While Saudi Arabia’s alliance with Pakistan has prevented it from criticizing Islamabad to the same degree as Iran or Qatar, Riyadh has increased pressure on Pakistan over its Taliban links. While Saudi Arabia initially sided with China and Turkey by blocking U.S. efforts to place Pakistan on the terror financing watch list, Riyadh ultimately acknowledged that Islamabad could do more to fight the Taliban and other terror groups in Afghanistan. Pakistan attempted to re-establish good will with Saudi Arabia by sending 1,000 troops on a “training and advise” mission to protect members of the Saudi royal family. Nevertheless, Riyadh’s grudging alignment with Washington on the need to pressure Pakistan over its Taliban links reveals Saudi Arabia’s commitment to vanquishing the Taliban through a coordinated international isolation strategy.

Saudi Arabia’s Diplomatic Efforts to Divide the Taliban

In addition to calling out the Taliban’s leading international sponsors, Saudi Arabia has assisted U.S. efforts to divide the Taliban between moderate elements that seek a political solution to the Afghanistan security crisis and extremist elements, which seek to militarily overthrow Ghani’s government at all costs. To demonstrate its commitment to fomenting disunity within the Taliban’s ranks, Saudi Crown Prince Mohammed bin Salman held negotiations with U.S. Secretary of Defense James Mattis on the establishment of “safe havens” in Afghanistan for Taliban members who want to engage in peace talks with Kabul.

Saudi Arabia’s support for this safe haven proposal is an attempt to frame itself as a constructive actor in the Afghanistan conflict, as many Afghan officials have criticized Riyadh for its close relationship with the Taliban during the 1990s. As the Afghan government has drafted a proposal to U.S. officials that outlines how to engage moderate Taliban members, Kabul is likely to support a joint U.S.-Saudi Arabia plan to split the Taliban on ideological lines.

To encourage more Taliban members to accept a political settlement, Saudi Arabia has offered itself as a venue for clerics and religious scholars who believe that the Taliban’s ongoing prosecution of the war in Afghanistan violates Islamic principles. On April 28, the Afghan High Peace Council announced that a conference would be hosted in Jeddah in July featuring Islamic scholars who believe that the Taliban’s struggle for power in Afghanistan is illegal under Islamic law.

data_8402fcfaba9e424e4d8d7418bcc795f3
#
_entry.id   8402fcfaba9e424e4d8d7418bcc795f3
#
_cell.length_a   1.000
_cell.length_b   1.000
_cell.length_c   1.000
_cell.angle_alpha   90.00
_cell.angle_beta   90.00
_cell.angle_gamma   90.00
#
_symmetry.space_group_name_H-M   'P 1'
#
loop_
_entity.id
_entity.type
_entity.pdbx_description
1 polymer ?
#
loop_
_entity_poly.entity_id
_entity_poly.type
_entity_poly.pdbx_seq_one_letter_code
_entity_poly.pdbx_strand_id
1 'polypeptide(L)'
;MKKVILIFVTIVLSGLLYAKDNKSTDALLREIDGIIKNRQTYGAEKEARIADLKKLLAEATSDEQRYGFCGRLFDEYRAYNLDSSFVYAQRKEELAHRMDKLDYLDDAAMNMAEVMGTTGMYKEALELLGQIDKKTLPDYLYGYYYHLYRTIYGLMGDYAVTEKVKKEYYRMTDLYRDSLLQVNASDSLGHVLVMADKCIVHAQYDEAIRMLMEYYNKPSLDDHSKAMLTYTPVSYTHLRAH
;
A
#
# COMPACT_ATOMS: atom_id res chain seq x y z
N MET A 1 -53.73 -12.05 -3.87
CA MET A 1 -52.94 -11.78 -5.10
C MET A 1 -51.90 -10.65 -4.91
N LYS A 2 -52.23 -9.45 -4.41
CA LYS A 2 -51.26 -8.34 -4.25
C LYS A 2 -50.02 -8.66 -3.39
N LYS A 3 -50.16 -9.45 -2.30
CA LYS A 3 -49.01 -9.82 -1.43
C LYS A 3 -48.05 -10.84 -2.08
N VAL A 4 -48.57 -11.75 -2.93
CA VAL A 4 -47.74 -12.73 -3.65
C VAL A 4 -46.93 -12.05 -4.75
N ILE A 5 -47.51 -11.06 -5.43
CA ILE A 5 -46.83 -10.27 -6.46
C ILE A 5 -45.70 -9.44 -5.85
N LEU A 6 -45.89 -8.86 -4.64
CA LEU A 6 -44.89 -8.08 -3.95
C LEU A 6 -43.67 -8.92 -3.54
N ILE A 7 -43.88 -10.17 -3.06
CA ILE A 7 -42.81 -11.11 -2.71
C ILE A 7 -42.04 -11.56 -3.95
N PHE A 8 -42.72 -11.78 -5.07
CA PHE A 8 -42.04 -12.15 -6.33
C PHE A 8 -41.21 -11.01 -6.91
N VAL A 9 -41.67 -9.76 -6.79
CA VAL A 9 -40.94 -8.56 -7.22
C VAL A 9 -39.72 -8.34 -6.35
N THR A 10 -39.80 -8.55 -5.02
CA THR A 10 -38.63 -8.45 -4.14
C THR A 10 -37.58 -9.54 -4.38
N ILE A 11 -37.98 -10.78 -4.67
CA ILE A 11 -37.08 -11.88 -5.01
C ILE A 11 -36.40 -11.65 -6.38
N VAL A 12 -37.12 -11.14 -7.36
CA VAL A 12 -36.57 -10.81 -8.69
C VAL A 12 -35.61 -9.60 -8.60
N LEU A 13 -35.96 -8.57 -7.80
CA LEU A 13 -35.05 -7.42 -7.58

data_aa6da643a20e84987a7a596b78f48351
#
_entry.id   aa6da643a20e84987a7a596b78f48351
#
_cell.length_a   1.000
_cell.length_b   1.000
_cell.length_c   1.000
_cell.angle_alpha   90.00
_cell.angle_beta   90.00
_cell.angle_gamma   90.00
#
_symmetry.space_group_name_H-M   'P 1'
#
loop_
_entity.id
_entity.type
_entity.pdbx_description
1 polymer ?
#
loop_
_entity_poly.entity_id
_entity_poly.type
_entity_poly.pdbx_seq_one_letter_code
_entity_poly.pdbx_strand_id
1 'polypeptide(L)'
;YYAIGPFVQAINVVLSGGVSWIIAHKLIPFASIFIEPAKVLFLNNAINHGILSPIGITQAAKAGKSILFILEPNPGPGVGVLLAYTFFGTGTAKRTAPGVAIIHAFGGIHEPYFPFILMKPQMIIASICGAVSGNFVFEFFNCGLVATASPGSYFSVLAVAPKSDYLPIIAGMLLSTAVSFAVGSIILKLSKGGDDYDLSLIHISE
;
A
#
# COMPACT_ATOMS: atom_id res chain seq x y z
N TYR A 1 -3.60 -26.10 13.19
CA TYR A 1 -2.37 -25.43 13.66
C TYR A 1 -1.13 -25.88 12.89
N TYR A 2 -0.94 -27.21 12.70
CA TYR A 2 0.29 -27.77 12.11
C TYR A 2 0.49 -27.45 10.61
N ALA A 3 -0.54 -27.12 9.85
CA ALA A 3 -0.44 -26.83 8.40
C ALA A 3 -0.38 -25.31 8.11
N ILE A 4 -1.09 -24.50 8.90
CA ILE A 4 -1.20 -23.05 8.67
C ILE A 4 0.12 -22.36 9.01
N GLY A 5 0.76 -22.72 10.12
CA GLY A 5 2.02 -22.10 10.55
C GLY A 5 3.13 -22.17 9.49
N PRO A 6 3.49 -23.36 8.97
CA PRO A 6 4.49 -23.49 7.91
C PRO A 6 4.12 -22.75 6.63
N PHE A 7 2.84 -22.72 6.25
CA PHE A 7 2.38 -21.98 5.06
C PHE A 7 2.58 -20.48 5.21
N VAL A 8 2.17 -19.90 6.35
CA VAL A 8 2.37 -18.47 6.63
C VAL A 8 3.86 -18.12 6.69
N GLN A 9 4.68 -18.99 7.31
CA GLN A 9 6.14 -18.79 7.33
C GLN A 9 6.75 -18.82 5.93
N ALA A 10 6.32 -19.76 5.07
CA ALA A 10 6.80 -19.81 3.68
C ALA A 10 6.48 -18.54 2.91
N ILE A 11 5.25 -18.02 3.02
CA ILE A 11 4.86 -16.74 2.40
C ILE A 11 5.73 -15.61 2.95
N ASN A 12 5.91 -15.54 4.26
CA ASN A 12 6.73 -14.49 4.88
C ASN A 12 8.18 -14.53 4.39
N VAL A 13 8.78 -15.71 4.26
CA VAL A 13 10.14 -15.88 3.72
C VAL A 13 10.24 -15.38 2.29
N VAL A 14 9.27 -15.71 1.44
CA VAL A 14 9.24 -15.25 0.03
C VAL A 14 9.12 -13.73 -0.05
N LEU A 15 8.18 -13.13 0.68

This legal argument contrasts markedly with previous statements from Pakistani ulema, who described the war in Afghanistan as a righteous act of jihad, and has gained broad support within the Organization of Islamic Cooperation (OIC). Saudi Arabia’s efforts to delegitimize the Taliban’s military campaign have gained traction among prominent Afghan policymakers who oppose NATO’s presence in Afghanistan, like Abdul Sattar Khawasi. This suggests that Riyadh’s strategy could erode public and elite-level support for the Taliban’s military efforts in the regions it controls.

The strength of Saudi Arabia’s commitment to combatting the Taliban has been challenged by Western and Afghan policymakers, as Riyadh recognized the Taliban as Afghanistan’s legitimate government before the 2001 war and maintained close informal ties with the Taliban after NATO’s military intervention. Despite this skepticism, Saudi Arabia’s support for U.S. efforts to isolate the Taliban and delegitimize the Taliban among Afghan Islamists suggests that Riyadh is finally aligning with the Western consensus on combating the militant organization. If Saudi Arabia’s coercive diplomacy strategy proves effective, Riyadh could emerge as an important stakeholder in future peace talks to resolve Afghanistan’s political crisis.

Samuel Ramani is a DPhil candidate in International Relations at St. Antony’s College, University of Oxford. He is also a contributor to the Washington Post and The National Interest. He can be followed on Twitter at samramani2.